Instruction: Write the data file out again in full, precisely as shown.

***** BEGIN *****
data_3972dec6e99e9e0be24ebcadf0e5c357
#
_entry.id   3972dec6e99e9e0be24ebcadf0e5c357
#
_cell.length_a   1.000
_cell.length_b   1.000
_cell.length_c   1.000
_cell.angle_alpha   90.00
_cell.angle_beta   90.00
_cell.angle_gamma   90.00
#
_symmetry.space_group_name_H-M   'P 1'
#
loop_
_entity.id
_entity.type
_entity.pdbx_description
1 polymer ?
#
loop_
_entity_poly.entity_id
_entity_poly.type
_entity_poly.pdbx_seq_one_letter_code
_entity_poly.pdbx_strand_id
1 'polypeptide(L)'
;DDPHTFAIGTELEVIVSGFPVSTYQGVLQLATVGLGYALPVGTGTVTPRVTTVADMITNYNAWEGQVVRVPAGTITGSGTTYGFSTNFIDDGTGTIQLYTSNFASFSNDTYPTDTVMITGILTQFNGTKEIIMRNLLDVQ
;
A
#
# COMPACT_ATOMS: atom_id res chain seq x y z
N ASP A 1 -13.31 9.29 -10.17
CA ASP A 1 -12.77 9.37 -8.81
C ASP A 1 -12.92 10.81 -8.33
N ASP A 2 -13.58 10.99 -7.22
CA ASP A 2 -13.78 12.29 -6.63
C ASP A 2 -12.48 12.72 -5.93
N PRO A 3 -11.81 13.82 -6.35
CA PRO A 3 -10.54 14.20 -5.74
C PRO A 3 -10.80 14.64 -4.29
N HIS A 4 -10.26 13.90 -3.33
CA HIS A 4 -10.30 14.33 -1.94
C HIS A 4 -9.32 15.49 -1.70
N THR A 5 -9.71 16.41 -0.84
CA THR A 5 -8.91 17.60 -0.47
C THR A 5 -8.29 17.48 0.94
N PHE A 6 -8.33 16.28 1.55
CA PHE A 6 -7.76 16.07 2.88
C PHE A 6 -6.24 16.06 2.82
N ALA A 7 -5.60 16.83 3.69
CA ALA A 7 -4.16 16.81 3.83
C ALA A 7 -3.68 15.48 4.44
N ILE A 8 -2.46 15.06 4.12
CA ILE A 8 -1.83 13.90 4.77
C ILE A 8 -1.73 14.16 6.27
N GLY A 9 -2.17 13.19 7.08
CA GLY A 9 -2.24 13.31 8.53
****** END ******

data_3972dec6e99e9e0be24ebcadf0e5c357
#
_entry.id   3972dec6e99e9e0be24ebcadf0e5c357
#
_cell.length_a   1.000
_cell.length_b   1.000
_cell.length_c   1.000
_cell.angle_alpha   90.00
_cell.angle_beta   90.00
_cell.angle_gamma   90.00
#
_symmetry.space_group_name_H-M   'P 1'
#
loop_
_entity.id
_entity.type
_entity.pdbx_description
1 polymer ?
#
loop_
_entity_poly.entity_id
_entity_poly.type
_entity_poly.pdbx_seq_one_letter_code
_entity_poly.pdbx_strand_id
1 'polypeptide(L)'
;DDPHTFAIGTELEVIVSGFPVSTYQGVLQLATVGLGYALPVGTGTVTPRVTTVADMITNYNAWEGQVVRVPAGTITGSGTTYGFSTNFIDDGTGTIQLYTSNFASFSNDTYPTDTVMITGILTQFNGTKEIIMRNLLDVQ
;
A
#
# COMPACT_ATOMS: atom_id res chain seq x y z
N ASP A 1 -13.31 9.29 -10.17
CA ASP A 1 -12.77 9.37 -8.81
C ASP A 1 -12.92 10.81 -8.33
N ASP A 2 -13.58 10.99 -7.22
CA ASP A 2 -13.78 12.29 -6.63
C ASP A 2 -12.48 12.72 -5.93
N PRO A 3 -11.81 13.82 -6.35
CA PRO A 3 -10.54 14.20 -5.74
C PRO A 3 -10.80 14.64 -4.29
N HIS A 4 -10.26 13.90 -3.33
CA HIS A 4 -10.30 14.33 -1.94
C HIS A 4 -9.32 15.49 -1.70
N THR A 5 -9.71 16.41 -0.84
CA THR A 5 -8.91 17.60 -0.47
C THR A 5 -8.29 17.48 0.94
N PHE A 6 -8.33 16.28 1.55
CA PHE A 6 -7.76 16.07 2.88
C PHE A 6 -6.24 16.06 2.82
N ALA A 7 -5.60 16.83 3.69
CA ALA A 7 -4.16 16.81 3.83
C ALA A 7 -3.68 15.48 4.44
N ILE A 8 -2.46 15.06 4.12
CA ILE A 8 -1.83 13.90 4.77
C ILE A 8 -1.73 14.16 6.27
N GLY A 9 -2.17 13.19 7.08
CA GLY A 9 -2.24 13.31 8.53